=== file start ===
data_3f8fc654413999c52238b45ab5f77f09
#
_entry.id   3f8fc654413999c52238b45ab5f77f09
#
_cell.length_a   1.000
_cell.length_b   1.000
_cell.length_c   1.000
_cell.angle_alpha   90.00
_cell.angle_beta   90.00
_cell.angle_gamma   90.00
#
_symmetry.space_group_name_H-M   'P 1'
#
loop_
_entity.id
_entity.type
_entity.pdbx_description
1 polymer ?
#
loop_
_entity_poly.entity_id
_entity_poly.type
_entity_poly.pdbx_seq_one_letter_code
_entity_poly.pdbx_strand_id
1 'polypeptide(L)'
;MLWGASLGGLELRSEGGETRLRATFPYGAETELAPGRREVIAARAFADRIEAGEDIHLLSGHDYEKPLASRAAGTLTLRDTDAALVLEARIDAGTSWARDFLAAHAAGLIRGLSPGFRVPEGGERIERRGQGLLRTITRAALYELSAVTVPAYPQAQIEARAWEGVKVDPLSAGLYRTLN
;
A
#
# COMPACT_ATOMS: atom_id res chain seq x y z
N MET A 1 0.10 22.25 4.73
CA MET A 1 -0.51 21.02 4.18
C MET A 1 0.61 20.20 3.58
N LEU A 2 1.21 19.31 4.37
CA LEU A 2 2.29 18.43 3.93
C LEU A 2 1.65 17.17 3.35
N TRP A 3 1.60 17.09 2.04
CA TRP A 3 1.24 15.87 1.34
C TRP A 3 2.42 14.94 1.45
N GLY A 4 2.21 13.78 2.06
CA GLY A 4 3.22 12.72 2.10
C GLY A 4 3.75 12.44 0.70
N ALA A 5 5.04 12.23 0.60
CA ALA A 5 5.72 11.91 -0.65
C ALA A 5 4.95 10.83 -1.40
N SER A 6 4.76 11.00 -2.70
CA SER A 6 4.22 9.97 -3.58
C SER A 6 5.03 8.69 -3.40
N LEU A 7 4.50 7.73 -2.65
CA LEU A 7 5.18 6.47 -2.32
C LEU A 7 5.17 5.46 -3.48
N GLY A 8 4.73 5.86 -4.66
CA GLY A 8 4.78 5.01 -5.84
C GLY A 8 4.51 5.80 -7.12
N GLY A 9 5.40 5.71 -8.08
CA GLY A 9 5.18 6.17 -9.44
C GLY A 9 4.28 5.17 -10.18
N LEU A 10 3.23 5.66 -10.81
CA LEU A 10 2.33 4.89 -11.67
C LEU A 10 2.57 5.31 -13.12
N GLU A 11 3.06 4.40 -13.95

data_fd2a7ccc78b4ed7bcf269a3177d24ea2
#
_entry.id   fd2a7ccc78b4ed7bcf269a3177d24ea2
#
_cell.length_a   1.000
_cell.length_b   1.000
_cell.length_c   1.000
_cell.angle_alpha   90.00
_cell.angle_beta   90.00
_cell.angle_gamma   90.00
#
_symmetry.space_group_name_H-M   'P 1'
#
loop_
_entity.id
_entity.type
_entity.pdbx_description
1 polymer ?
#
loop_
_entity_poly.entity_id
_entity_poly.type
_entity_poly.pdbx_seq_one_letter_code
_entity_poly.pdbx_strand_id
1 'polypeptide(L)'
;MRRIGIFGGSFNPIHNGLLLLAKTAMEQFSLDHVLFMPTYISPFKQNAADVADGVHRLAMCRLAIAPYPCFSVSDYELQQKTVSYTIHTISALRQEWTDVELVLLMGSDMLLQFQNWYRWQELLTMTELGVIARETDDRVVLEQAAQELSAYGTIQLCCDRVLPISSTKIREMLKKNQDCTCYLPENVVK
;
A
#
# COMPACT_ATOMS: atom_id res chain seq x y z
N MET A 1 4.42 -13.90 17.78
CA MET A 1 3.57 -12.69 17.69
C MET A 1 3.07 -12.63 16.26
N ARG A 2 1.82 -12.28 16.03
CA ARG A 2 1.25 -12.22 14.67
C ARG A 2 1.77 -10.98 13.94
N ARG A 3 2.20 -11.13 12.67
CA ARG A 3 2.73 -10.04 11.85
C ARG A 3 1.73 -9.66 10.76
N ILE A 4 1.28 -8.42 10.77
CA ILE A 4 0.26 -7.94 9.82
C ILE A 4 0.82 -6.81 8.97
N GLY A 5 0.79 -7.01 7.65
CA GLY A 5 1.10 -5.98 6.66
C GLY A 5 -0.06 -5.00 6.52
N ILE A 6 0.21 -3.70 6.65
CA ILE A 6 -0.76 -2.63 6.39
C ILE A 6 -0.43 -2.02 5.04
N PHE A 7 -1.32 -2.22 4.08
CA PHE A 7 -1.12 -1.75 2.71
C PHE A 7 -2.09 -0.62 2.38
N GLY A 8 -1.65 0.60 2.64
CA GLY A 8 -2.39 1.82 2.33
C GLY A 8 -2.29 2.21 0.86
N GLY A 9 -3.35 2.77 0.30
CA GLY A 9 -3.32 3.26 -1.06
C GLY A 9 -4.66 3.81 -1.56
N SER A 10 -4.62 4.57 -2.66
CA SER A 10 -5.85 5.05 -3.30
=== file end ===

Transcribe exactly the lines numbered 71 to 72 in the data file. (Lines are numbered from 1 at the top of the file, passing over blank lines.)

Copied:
_cell.angle_gamma   90.00
#